Will or Trust: Is there a Preference?
People are sometimes confused about the differences between a will and a trust. Frequently, without knowing exactly why, some people believe that one is superior to the other. There are very real differences, but one is not necessarily superior to the other.
A Last Will and Testament is a document in which a person, called a “testator”, expresses what he or she desires to happen with respect to property owned by that person at the time of death. Consequently, it operates in the future—when the individual dies. At the time it is written and even for years after it is signed, it has no legal effect at all. This is why a Will can be revoked by the testator anytime during her lifetime as simply as ripping it up.
Many people erroneously believe that a will is a means by which probate is avoided. Quite the contrary, a will must be probated in order to be given effect. A will does not avoid probate; it actually requires probate. Some people also believe that the process of probate is always an overwhelming and terribly expensive process. This is not necessarily true. Probate is a court supervised process of transferring legal title of property from the decedent’s estate to the beneficiaries of the will, or if there is no will, the process by which property is transferred under the laws of succession to the heirs. Within the process of probate, the court oversees the estate’s administration to ensure that the decedent’s testamentary intent or the succession laws are followed. The time required to administer an estate and its expense is a function of how difficult a process it is to locate estate assets, heirs, beneficiaries and to resolve any claims made. Consequently, probate need not be an extreme exercise unless the circumstances are difficult.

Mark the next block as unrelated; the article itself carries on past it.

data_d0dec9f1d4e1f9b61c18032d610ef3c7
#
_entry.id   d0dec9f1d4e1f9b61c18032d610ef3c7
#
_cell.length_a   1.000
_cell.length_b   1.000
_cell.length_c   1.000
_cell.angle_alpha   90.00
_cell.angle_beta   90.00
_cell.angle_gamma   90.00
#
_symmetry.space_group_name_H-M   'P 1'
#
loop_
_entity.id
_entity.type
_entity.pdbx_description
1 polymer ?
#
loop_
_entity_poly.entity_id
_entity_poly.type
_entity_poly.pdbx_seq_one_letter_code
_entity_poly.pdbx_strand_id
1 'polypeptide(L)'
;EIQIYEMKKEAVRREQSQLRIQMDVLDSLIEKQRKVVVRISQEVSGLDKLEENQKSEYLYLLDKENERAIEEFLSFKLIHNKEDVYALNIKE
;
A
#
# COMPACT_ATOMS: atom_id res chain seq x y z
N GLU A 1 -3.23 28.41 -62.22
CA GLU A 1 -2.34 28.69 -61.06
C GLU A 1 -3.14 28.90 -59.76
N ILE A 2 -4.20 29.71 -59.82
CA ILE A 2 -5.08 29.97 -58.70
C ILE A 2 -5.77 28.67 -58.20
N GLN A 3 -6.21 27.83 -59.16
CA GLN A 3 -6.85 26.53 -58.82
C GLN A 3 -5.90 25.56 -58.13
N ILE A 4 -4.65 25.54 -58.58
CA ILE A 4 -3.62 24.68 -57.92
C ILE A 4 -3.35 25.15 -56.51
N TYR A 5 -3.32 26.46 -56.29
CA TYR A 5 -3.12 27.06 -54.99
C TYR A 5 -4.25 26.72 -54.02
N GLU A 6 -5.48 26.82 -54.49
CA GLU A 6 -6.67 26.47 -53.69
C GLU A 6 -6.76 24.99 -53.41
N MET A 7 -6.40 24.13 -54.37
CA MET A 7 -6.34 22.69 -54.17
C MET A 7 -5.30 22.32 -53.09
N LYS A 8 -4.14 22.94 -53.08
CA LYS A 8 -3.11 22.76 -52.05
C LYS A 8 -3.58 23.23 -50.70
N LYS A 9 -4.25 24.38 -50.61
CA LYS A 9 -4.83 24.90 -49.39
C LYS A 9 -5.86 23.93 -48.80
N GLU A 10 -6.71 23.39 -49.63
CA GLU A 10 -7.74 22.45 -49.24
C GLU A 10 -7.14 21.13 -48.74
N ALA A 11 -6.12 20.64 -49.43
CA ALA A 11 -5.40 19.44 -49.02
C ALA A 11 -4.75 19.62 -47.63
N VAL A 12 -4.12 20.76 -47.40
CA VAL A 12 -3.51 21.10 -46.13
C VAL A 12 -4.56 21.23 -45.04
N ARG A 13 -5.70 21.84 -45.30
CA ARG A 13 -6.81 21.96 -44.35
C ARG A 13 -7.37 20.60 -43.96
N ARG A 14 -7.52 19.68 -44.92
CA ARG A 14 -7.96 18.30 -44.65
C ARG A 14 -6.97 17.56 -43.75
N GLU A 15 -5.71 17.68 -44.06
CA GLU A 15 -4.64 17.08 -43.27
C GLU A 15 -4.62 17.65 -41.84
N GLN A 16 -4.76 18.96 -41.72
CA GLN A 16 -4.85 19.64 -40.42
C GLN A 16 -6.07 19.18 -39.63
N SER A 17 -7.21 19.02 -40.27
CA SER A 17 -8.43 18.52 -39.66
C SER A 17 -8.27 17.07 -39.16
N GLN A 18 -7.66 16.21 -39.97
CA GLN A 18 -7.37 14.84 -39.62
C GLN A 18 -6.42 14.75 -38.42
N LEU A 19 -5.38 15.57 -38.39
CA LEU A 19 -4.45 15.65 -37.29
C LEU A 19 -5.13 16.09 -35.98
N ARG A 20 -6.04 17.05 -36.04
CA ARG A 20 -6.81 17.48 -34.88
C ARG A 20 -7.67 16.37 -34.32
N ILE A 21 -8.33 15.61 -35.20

Whether a trust is better in dealing with property following death depends upon various circumstances, and not easily reduced to simplified analysis in a blog such as this. In general, however, the purpose in such a trust is to allow it to operate in lieu of a will in the task of distributing property at death. The person creating the trust is called its “grantor.” As opposed to probate, a trust accomplishes the intended task of distributing property at the grantor’s death by means of transfers made into the trust by the grantor during his or her lifetime. After transferring this property and otherwise funding the trust, these assets are then managed and dealt with according to certain instructions provided in the trust documents. The person or entity which has this role is called a “trustee”. The trustee may be an individual or an institution such as a bank. At the death of the grantor, the trustee then distributes the property according to the plan described in the trust document. As the property is transferred to the trust during the lifetime of the individual, the grantor no longer owns the real estate, cars, stocks or any other property which has been transferred. The trust document must therefore, contain a detailed description as to how the property and assets are to be dealt with while the person creating the trust is still alive. The trust should also allow for the acquisition of additional property acquired during the lifetime of the grantor so that it may be distributed upon death according to the plan. These circumstances can, of course, create unique and varied problems such that it is always wise to consult with a professional in deciding to create a trust for testamentary purposes.